DUO NEVI "Two Snows"
First Michelangelo Fantasy
for Violin and Contrabass
|by Christopher Fulkerson|
|See the Video on YouTube|
|Find the Recording on MODERNISM FOREVER|
|Download the "Pesante" Realization|
|Download the "Elegant" Realization|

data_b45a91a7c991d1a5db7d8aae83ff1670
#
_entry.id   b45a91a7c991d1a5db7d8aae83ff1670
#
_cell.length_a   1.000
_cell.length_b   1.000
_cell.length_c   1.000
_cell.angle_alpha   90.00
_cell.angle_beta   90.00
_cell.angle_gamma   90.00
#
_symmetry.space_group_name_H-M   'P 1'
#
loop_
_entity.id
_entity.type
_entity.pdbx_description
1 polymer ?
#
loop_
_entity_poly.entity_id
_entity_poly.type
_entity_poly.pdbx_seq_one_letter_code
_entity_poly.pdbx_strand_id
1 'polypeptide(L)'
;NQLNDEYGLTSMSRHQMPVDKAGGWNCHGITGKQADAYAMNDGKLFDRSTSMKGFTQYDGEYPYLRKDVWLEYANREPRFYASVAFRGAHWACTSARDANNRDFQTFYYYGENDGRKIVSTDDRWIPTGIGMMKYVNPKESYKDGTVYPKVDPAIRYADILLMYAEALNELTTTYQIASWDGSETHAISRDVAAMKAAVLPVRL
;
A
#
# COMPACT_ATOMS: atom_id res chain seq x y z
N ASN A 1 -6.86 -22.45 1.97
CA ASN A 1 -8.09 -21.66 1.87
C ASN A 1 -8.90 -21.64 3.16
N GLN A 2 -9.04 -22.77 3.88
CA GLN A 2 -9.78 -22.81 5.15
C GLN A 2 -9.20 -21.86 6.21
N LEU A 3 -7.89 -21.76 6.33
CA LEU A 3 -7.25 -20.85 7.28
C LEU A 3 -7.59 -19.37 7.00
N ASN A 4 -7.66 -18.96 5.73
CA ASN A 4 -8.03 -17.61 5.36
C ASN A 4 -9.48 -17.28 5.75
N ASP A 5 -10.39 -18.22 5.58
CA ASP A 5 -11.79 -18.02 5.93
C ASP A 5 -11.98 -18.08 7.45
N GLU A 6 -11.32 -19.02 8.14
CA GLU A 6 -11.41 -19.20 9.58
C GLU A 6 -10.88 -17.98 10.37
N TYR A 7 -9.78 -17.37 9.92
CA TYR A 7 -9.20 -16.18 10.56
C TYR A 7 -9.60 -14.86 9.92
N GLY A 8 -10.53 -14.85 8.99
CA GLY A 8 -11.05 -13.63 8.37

Heard together the Michelangelo Fantasies describe a progress from gruff to elegant, and from low to high. The gruffness of the Duo nevi gradually transforms, quite in the manner described in the poem, into the less gruff L'ALTRUI MAN CONTESTA, and then into an articulate elegance, at the end of DEL SUO PEL CONTESTA; the "vile brute" becomes billowing hair. And while the ceiling of the high notes is always generally the same, being the high notes possible on the violin, the bass line of the cycle physically rises: the Duo nevi has available to it the lowest notes of the contrabass, but the next piece, L'altrui man veste, for string trio, has as its lowest possible notes only those of the cello; the last piece employs only violins and violas. So the cycle describes a gradual ascent. There is some iconographical development as well. The silkworm can be heard crawling around as a creeping figure in the bass part of the first piece in the cycle; in the second piece, in the cello part, and later in the violin part. So the being, the silkworm, rises in pitch to ascend to the air as it metamorphoses into a higher being. By the last piece in the cycle, the creep-crawly figure is gone, and the piece is all about flying and maintaining strata. The description of rising is a very important phenomenon in my music, where in several pieces water rises, rather than falls, and the transcendental significance of rising is part of the form and detail of the Buddhist mantra cadenzas in the CELESTIAL SIXTIES cycle. The cycle also can be heard as a progress from Michelangelo's supposedly gruff personality to the sheer beauty of his finished work. The violin figure called the hammerstroke becomes increasingly important in the cycle; by the last piece, it is the basis of the solo violin part. But hammering is not all that a sculptor does; there is finer chiseling, and polishing. Both of these last sculpting acts can be heard in the third piece of the cycle, called Domes, a pun on the Italian word "duomo," whichs means "cathedral," and the top part of a suspended cymbal; DOMES is written for thirty suspended cymbals, played by three players, and is a rhythmic study of the form of the final Michelangelo Fantasy; in that last piece, the sounds of sculpting are also very evident; the polishing is especially easy to hear, depicted as it is by the violas' bowed tremolo; the fine chiseling can be heard in the violins' fingered tremolo. The simplest way to hear the Michelangelo Fantasies is as a progress from the artist's exalted personality, to the artwork's elegant beauty. In this way we can find Michelangelo becoming his artwork, which is indeed one reading of the poem. We all become what we do, and for this reason I urge artists to create what they love; I love excitement and adventure, and sublime developments in the air of optimism, and that is what I think I create. Composers of the world, compose yourselves!